In addition to this, certain set meals at places like Umi Uma and Hotpot will also be sold at a 20% discount (which you can further pay for with discounted dining credits, saving even more). When I was sailing, KrisFlyer members received a 20% discount off all food at specialty restaurants as well.
On Royal Caribbean, things work differently. With the exception of Izumi (which uses an a la carte model), you pay for a reservation, during which you can order as much as you want at a particular restaurant. You can also buy an Unlimited Dining Package (UDP), which lets you eat at as many specialty restaurants as you wish (it cost S$135 for my four-night cruise).
Both Dream and Royal have beverage packages, which I’ve tried to map to each other below:
|Soft drinks only||N/A||S$33|
|10x premium coffee||N/A||S$42|
|Non-alcoholic drinks + Beer||S$118||N/A|
|All drinks except hard liquor||S$138||N/A|
Drinks packages are generally cheaper on Royal. If you opt for a la carte pricing, it’s more or less comparable, with the exception of hard liquor. A shot costs S$15 on Dream Cruises, versus S$12 on Royal.
Remember: the key with Royal Caribbean is to wait for sales. Opt-in to their email communications (you can always unsubscribe after the cruise) so you’ll know when beverage and dining package are going on sale.
If in doubt, just lock in something first- you can always cancel without penalty prior to boarding.
Chops Grille vs Prime Steakhouse
In this category, there’s just no contest. Chops Grille is an amazing place to get a steak, and Prime Steakhouse is an amazing place to waste your money.
Let’s talk prices first. Chops Grille costs S$31 for lunch and S$68 for dinner. You’re technically allowed one appetizer, one soup & salad, and one main course + unlimited sides, but in practice the staff are more than happy to bring multiple items.
At Prime Steakhouse, a steak alone already costs you S$55 (I’m adjusting for the 20% discount available from buying credits on embarkation day, and adding in the 18% gratuity). Once you factor in a starter and sides, you’re definitely going to be shelling out more on World Dream.
Does that extra money buy you quality? Like fun it does. Here’s Chops Grille’s ribeye…
…and here’s Prime Steakhouse’s version.
Visually speaking, the Chops Grille ribeye looks so much more appealing, with a lovely char and juicy-looking marbling. In contrast, the Prime Steakhouse ribeye looks anemic and although there are some grill marks, the sear isn’t anywhere as impressive.
Flavor wise, it’s a home run for Chops Grille. While both steaks were cooked to a proper medium rare, the Chops Grille ribeye had an amazingly juicy interior, perfumed with roasted garlic and dotted with melting fat. The Prime Steakhouse ribeye lacked the distinctive marbling you’d expect, and was even chewy at times.
Izumi vs Umi Uma Teppanyaki
Quantum may walk the steak contest, but World Dream takes the Japanese restaurant category.
I wonder how much of it is due to the fact that Izumi is a victim of Royal Caribbean’s arcane sourcing procedures. Because it’s a US-based cruise liner, it’s subject to FDA regulations, one of which is all raw fish must be frozen and sent to the USA for inspection. I don’t need to tell you what freezing does to sashimi, salmon sashimi in particular. It was a watery, unappetizing mess.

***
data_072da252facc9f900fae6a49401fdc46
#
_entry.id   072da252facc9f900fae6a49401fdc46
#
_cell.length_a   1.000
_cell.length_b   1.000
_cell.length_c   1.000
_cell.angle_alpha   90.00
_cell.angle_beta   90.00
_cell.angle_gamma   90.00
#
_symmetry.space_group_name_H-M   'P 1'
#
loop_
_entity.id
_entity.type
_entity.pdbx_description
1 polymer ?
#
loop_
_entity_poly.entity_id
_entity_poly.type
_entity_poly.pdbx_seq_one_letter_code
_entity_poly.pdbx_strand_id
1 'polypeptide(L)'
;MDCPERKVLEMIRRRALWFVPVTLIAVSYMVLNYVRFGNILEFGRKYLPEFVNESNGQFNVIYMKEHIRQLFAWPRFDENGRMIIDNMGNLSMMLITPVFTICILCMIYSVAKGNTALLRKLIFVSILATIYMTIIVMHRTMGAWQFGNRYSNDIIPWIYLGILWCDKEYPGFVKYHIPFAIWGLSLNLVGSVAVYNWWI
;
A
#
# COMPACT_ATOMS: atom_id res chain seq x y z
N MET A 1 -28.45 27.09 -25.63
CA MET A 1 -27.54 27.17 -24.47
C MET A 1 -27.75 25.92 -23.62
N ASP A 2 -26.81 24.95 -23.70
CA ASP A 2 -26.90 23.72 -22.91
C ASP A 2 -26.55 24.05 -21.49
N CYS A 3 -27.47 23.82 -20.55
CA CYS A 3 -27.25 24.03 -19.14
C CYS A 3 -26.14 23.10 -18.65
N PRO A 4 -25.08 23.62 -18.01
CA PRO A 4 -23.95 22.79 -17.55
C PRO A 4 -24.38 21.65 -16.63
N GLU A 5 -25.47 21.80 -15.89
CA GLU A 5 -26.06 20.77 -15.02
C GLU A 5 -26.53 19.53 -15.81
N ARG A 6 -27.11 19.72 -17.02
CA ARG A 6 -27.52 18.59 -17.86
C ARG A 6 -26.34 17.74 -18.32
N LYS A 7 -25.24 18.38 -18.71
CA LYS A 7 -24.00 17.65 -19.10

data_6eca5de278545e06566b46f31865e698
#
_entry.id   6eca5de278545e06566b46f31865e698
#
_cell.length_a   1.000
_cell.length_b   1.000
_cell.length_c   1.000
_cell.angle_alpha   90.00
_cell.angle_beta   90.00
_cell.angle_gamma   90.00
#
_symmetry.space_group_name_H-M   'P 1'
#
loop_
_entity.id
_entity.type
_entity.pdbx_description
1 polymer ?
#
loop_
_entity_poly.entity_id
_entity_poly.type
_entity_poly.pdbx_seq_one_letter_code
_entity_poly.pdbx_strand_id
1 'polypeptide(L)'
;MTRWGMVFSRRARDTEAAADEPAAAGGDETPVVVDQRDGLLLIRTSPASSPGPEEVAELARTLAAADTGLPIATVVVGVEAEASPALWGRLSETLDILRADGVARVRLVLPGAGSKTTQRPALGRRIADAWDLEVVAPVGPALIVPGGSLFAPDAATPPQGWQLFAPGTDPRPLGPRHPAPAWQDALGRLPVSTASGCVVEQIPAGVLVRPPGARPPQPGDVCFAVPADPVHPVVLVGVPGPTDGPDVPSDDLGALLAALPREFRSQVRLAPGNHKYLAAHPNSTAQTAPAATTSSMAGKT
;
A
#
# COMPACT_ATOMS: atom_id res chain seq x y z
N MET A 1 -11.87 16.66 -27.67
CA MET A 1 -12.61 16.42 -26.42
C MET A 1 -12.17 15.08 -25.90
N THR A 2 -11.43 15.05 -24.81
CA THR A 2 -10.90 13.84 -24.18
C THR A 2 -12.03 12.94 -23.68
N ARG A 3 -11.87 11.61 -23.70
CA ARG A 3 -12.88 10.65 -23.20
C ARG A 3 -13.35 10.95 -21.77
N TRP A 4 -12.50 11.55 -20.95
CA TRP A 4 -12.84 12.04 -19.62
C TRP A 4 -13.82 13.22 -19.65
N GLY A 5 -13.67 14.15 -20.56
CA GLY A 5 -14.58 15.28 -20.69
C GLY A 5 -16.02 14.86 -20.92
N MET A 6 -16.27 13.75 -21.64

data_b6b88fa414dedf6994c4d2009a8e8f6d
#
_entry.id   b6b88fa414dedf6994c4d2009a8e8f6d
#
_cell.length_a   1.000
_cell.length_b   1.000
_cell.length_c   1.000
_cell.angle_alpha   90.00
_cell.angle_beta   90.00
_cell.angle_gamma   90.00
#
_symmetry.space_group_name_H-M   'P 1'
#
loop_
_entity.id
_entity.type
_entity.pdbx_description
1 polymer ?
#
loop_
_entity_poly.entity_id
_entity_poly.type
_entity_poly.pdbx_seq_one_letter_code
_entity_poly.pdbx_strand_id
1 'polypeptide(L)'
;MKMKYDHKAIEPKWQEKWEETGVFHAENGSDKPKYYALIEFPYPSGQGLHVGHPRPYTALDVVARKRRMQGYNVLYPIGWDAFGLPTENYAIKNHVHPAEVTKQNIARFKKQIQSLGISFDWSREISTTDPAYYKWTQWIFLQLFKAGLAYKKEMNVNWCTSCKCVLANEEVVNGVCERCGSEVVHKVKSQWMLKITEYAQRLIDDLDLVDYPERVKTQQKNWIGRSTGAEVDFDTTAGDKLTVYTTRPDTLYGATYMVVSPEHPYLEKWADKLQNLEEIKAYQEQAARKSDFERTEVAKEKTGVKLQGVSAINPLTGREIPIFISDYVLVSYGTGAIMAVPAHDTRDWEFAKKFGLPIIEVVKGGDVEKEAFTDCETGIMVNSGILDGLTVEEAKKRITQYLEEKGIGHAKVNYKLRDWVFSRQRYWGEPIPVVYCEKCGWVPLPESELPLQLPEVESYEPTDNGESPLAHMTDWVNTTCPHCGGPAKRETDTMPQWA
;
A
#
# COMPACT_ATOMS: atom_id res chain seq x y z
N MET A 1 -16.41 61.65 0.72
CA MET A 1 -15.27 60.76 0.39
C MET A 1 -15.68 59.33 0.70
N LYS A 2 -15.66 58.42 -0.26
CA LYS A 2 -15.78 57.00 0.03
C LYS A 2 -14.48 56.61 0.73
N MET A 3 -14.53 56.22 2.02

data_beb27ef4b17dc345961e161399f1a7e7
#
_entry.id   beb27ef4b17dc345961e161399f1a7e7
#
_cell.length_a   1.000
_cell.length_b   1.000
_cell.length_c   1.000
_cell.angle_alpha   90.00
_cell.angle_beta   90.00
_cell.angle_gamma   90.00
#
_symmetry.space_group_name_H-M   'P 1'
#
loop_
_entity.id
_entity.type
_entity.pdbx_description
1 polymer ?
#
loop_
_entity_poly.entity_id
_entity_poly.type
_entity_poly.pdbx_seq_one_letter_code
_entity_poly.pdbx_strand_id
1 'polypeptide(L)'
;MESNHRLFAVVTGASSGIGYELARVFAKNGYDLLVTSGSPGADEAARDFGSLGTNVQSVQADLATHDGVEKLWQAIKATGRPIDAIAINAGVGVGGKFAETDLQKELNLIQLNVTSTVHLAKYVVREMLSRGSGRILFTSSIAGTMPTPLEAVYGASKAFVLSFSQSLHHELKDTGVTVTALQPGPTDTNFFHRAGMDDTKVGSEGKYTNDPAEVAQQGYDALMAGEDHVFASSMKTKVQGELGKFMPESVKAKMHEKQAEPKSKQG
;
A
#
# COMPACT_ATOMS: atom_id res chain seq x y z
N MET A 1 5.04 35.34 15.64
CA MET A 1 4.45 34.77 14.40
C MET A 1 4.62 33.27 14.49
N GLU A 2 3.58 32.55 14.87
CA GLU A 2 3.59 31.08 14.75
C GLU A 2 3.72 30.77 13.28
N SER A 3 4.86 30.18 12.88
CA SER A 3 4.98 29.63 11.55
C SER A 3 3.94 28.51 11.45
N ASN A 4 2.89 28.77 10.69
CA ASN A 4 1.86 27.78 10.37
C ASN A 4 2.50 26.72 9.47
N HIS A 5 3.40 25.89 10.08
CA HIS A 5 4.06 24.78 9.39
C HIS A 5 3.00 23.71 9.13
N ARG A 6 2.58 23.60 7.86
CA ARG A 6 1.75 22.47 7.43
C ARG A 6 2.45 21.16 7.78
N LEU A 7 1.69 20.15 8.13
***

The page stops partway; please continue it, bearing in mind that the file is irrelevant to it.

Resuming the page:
Even ignoring the sashimi, the rest of the menu at Izumi was plain bad. The ramen was soggy and tasteless, the rolls were sticky and unappetizing.
In contrast, Umi Uma’s teppanyaki was the highlight of my meals onboard World Dream. They use fresh prawns (Royal only has frozen), and the difference is night and day. My set menu of surf and turf wasn’t cheap (~S$100), but I really enjoyed it.
Other Specialty Restaurants
The specialty restaurants on Quantum of the Seas are somewhat inconsistent. During my first visit, Chops was phenomenal, Jamie’s and Wonderland dreadful. During the second, Chops was average, Jamie’s was pretty good, and I didn’t bother returning to Wonderland because I felt ripped off the first time. I think they’re all worth trying at least once, but it’s really a case of YMMV.
It’s not like the specialty dining on World Dream was any better though. Hot Pot’s “premium” set was a mix of cheap, fatty pork (80% fat, 20% meat), and bulked up with cheap items like fish and beef balls. It wasn’t enough food for one person, but ordering additional items was extremely expensive (S$5 for a single portion of mushrooms, $6 for beef balls, $17 for pork belly).
Last point: be careful when ordering wine on World Dream. Two times at two separate restaurants, I ordered a sparkling brut from the wine list. Both times, I was served Moscato; the bartender had mixed up the bottles. I’m willing to believe it was a genuine mistake, but as a safety precaution, always ask to see the bottle.
The winner for dining? Royal, hands down. On Royal, the question always was “how many more meals can I squeeze in?” On Dream, the question was “what’s the least bad thing I can eat?”
Dream Cruises vs Royal Caribbean: Entertainment
All shows on Quantum of the Seas are free, and there’s a wide range to choose from:
- Comedy Juggling by Steve Rawlings (comedy)
- Gold Art Duo (acrobatics)
- Sequins and Feathers (cabaret)
- Starwater (musical)
- Viktoria Stryzhak (violin recital)
I managed to catch all of them (review here), and while some were better than others, the overall standard was very high. Starwater was a particular highlight- a blockbuster original musical with top notch costumes, singing and production values. It’s the kind of thing I’d have paid money to see outside.
Also fantastic was Sequins and Feathers, a tribute to cabaret shows throughout the ages.
World Dream, on the other hand, only has two free shows:
- Dream Variety (variety show with singing and acrobatics)
- Vision by Vincent Vignaud (magic show)